14. PCAs, PACs, EAPs and EACMS: Protected Cyber Asset, Physical Access Control System, Electronic Access Point and Electronic Access Control and Monitoring System are all defined, but the entity is never told to identify them. This should be corrected.
15. EAPs: The definition of EAP refers to an interface on a device like a router or firewall, not to the device itself. However, Cyber Assets that contain an EAP interface need to be designated as EACMS (I learned this from an article by Lew Folkerth from the April-May 2015 RF newsletter). It needs to be stated in the requirements or at least the Guidance.
16. Scripts: There has been a lot of debate regarding the status of custom scripts for CIP-005-5 R2. A FAQ indicated that these need to be treated as Interactive Remote Access, meaning encryption and two-factor authentication are required, and there needs to be an Intermediate System (which might be running the script itself). This should be stated in the requirement.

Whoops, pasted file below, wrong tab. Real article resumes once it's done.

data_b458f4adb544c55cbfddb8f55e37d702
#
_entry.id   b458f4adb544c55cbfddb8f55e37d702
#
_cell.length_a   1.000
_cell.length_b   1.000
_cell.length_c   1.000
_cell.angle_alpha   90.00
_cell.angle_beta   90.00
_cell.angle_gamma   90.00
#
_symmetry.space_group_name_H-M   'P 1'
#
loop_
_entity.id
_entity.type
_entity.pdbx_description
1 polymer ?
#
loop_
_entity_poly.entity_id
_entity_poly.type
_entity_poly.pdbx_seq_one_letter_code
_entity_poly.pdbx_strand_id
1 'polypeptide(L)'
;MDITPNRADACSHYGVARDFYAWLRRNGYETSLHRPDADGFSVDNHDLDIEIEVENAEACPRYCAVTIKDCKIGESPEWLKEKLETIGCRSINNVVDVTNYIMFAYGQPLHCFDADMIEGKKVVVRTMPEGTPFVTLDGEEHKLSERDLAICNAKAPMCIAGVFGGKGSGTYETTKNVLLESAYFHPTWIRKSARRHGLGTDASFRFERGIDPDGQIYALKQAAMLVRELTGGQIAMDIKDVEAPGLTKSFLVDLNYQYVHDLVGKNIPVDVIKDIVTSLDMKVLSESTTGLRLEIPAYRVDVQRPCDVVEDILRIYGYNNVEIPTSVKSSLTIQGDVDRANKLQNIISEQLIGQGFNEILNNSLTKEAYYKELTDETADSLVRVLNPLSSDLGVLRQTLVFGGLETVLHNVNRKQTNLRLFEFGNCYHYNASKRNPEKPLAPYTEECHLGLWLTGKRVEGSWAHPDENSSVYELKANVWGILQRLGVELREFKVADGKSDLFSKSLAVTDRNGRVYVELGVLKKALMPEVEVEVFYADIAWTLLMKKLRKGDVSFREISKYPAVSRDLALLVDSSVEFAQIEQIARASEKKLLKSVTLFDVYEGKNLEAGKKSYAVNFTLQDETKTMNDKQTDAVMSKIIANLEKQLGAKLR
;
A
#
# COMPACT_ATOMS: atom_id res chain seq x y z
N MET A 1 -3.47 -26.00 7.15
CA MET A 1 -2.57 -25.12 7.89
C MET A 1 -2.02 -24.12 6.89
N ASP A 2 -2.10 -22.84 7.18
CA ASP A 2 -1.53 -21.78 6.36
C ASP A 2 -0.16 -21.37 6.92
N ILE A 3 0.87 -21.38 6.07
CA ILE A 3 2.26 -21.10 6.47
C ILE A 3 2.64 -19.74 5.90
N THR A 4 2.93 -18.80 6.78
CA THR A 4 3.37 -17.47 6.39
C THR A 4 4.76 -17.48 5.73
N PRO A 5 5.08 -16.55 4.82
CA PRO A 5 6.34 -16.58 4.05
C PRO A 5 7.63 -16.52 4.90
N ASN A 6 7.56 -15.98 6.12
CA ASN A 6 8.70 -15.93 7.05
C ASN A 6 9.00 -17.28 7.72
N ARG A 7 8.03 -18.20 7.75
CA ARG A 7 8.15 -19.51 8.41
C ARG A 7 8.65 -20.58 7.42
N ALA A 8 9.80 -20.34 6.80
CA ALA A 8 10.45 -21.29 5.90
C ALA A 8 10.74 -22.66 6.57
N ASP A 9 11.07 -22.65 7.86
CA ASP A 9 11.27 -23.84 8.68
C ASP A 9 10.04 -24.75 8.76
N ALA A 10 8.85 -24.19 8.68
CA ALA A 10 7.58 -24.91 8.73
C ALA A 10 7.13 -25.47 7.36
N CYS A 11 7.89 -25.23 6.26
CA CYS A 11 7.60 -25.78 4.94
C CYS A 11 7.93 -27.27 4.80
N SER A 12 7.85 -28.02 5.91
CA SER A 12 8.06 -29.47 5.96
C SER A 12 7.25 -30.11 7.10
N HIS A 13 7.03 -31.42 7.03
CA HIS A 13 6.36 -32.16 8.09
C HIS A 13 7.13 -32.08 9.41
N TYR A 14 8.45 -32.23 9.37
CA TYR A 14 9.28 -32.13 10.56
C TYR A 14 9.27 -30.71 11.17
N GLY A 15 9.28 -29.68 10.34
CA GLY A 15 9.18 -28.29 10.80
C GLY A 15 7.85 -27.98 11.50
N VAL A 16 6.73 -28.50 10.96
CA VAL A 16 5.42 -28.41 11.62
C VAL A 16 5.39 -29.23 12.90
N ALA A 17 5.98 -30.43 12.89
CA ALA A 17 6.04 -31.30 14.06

17. “Component-level” Requirements: As discussed in this post, the majority of requirements in CIP-003 through CIP-011 apply on the level of components of a BCS, not the BCS itself. However, this is never stated in the Applicability section. I believe this could be remedied fairly easily by stating “Components of BCS” rather than “BCS” in the Applicability section for all the requirements where this is the case.
18. “Nonprogrammable communications components located inside both a PSP and an ESP”: This phrase shows up only in the Applicability section of CIP-007-6 R1.2 (for Highs and Mediums), and nowhere else in CIP v5. The Guidance makes clear this applies to dumb hubs, patch panels, etc. (therefore, unnecessary physical ports need to be protected in these devices, as they need to be protected for BCS). Of course, these devices are not Cyber Assets at all, which makes R1.2 the only v5 requirement that applies to non-Cyber Assets (which of course goes against the whole purpose of CIP-002 through -011). Since this is really a physical security requirement, it probably belongs in CIP-006.